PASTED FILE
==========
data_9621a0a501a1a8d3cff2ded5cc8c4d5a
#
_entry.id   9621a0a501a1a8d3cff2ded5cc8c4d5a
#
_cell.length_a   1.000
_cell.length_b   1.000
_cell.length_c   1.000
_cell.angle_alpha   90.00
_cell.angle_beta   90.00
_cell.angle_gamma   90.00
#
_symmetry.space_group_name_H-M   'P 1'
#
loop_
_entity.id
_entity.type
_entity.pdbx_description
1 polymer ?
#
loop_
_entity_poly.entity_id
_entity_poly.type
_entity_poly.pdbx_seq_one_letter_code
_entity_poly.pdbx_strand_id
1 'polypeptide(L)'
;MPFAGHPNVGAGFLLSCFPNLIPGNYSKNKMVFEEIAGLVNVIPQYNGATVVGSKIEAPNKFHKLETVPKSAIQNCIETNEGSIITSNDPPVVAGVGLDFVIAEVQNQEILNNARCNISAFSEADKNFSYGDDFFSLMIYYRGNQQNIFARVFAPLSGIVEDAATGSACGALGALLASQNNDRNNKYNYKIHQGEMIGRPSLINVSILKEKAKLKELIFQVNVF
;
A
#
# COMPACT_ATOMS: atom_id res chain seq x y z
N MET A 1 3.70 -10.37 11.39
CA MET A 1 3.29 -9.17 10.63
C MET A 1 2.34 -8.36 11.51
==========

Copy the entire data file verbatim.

data_9621a0a501a1a8d3cff2ded5cc8c4d5a
#
_entry.id   9621a0a501a1a8d3cff2ded5cc8c4d5a
#
_cell.length_a   1.000
_cell.length_b   1.000
_cell.length_c   1.000
_cell.angle_alpha   90.00
_cell.angle_beta   90.00
_cell.angle_gamma   90.00
#
_symmetry.space_group_name_H-M   'P 1'
#
loop_
_entity.id
_entity.type
_entity.pdbx_description
1 polymer ?
#
loop_
_entity_poly.entity_id
_entity_poly.type
_entity_poly.pdbx_seq_one_letter_code
_entity_poly.pdbx_strand_id
1 'polypeptide(L)'
;MPFAGHPNVGAGFLLSCFPNLIPGNYSKNKMVFEEIAGLVNVIPQYNGATVVGSKIEAPNKFHKLETVPKSAIQNCIETNEGSIITSNDPPVVAGVGLDFVIAEVQNQEILNNARCNISAFSEADKNFSYGDDFFSLMIYYRGNQQNIFARVFAPLSGIVEDAATGSACGALGALLASQNNDRNNKYNYKIHQGEMIGRPSLINVSILKEKAKLKELIFQVNVF
;
A
#
# COMPACT_ATOMS: atom_id res chain seq x y z
N MET A 1 3.70 -10.37 11.39
CA MET A 1 3.29 -9.17 10.63
C MET A 1 2.34 -8.36 11.51